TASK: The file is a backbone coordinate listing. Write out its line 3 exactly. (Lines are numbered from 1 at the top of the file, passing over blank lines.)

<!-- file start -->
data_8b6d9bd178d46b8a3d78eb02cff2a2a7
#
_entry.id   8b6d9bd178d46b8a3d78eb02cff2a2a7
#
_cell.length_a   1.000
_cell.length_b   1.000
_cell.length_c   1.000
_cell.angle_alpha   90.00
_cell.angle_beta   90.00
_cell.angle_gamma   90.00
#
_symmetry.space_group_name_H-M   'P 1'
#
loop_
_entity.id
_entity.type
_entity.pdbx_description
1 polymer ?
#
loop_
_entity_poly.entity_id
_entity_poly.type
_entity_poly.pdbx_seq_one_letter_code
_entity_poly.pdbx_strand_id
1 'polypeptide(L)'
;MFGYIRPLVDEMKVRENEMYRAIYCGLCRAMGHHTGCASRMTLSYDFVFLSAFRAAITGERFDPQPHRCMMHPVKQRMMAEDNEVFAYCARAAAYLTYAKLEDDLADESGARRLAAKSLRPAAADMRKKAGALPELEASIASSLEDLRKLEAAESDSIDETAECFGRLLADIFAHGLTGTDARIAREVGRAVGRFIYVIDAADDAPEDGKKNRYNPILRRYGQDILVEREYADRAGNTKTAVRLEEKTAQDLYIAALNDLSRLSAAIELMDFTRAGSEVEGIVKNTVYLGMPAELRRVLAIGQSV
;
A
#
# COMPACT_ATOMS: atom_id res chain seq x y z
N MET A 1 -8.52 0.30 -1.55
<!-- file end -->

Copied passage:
_entry.id   8b6d9bd178d46b8a3d78eb02cff2a2a7